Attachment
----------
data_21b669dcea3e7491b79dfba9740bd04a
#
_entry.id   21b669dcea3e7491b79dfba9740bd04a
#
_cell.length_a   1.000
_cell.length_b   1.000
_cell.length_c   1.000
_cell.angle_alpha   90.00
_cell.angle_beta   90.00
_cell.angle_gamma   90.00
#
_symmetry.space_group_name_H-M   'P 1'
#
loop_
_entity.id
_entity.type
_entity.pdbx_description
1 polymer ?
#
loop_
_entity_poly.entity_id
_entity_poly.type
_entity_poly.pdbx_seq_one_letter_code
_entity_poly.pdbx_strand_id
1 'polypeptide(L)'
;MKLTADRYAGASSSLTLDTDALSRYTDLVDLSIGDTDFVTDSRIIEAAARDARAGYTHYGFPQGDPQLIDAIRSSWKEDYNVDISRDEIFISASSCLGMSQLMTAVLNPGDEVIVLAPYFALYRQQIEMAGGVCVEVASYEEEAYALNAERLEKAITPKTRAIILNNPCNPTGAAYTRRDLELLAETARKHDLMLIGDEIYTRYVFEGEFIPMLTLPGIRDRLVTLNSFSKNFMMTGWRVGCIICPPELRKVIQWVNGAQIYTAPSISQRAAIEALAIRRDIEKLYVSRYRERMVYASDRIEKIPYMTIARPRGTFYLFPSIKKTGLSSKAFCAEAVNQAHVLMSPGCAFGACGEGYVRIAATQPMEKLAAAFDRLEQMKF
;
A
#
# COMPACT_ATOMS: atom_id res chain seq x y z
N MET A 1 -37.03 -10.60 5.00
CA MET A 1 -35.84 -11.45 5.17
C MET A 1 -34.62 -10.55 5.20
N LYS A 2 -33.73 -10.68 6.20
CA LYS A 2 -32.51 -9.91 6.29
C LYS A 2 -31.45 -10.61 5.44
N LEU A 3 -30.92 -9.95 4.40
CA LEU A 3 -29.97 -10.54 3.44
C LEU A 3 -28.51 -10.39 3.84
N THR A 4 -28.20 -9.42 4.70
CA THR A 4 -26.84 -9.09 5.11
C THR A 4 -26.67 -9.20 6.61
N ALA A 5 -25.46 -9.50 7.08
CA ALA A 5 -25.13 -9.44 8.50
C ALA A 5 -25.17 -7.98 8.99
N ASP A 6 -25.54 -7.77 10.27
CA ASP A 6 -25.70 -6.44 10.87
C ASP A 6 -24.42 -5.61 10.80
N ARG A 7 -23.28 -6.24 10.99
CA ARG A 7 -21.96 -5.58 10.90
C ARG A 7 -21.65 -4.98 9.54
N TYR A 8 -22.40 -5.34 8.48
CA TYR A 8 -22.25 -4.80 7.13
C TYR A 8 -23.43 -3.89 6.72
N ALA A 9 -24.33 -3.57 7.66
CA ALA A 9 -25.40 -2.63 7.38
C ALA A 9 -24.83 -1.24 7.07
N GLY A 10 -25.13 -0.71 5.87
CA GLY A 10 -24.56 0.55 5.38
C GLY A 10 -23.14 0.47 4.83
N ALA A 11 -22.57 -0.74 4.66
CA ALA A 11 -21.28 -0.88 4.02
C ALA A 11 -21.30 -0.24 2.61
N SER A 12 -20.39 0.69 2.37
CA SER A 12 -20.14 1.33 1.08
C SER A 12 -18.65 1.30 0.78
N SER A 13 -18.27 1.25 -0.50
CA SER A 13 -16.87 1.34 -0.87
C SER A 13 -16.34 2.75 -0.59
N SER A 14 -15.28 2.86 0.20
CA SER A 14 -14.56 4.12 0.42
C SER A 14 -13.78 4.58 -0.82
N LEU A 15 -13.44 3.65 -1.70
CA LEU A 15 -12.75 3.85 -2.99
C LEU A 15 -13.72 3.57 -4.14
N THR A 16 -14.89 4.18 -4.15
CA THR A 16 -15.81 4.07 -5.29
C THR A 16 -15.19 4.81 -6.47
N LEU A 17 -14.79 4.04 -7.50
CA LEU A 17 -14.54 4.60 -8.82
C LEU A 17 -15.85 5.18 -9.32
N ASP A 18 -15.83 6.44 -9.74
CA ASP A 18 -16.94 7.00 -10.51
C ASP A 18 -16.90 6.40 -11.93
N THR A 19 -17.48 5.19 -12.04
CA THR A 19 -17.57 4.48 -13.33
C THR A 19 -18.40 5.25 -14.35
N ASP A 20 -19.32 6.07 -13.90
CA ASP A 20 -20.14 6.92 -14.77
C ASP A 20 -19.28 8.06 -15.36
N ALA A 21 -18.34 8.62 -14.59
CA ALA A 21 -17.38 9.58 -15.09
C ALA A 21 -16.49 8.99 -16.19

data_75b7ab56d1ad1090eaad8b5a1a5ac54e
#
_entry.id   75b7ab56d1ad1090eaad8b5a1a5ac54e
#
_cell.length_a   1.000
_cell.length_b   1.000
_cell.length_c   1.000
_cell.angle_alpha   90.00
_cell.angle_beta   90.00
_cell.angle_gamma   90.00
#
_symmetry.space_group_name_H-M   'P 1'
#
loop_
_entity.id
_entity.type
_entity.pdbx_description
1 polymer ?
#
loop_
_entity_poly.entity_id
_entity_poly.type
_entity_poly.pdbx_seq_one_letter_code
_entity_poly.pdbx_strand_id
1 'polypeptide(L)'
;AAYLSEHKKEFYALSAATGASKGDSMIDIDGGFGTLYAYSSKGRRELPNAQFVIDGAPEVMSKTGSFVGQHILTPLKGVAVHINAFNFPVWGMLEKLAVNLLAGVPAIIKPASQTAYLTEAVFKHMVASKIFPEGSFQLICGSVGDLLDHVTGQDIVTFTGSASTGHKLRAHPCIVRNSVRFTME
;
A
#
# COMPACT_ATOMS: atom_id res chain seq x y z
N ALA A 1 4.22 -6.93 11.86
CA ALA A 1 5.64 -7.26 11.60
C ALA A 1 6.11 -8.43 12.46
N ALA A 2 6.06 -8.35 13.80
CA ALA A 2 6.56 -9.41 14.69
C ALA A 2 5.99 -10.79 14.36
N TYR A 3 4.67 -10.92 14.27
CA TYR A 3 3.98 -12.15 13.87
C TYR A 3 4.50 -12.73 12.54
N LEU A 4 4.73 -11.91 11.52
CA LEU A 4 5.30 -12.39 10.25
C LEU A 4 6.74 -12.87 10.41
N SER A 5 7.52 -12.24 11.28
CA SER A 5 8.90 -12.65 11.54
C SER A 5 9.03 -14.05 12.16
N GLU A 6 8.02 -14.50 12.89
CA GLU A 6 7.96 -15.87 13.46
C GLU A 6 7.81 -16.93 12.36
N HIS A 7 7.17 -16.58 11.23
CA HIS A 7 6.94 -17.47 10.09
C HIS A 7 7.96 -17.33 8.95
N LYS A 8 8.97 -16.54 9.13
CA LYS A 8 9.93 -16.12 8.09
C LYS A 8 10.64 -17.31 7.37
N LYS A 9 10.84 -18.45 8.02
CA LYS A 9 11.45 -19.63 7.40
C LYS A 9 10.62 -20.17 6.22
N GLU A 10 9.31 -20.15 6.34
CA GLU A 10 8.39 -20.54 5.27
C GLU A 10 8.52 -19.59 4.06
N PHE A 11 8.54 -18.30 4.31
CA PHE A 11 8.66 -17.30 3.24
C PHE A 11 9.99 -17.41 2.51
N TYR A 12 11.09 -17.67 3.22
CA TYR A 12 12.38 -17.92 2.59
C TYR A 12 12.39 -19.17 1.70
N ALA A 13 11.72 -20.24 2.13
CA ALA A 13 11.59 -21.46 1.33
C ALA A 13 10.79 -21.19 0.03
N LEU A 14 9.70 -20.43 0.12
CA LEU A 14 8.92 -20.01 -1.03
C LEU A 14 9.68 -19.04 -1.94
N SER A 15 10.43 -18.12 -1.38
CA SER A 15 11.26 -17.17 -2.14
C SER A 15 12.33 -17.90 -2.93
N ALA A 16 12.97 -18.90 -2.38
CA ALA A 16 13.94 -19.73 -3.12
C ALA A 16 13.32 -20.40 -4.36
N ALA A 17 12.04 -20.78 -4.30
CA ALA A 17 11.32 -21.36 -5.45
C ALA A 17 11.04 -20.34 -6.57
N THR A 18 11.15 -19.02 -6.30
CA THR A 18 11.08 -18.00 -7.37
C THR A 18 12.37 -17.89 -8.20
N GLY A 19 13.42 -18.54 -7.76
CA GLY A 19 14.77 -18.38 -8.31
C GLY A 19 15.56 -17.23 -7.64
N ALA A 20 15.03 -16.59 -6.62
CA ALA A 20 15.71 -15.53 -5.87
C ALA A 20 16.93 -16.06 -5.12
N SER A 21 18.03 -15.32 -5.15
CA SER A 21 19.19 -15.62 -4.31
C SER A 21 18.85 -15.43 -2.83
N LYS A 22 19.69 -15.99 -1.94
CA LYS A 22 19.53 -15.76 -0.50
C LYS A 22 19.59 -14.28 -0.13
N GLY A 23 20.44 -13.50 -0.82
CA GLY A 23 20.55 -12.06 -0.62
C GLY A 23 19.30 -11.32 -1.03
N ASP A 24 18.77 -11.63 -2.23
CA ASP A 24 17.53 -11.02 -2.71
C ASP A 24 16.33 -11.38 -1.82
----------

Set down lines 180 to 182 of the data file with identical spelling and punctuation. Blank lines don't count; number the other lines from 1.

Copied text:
C GLY A 19 15.56 -17.23 -7.64
N ALA A 20 15.03 -16.59 -6.62
CA ALA A 20 15.71 -15.53 -5.87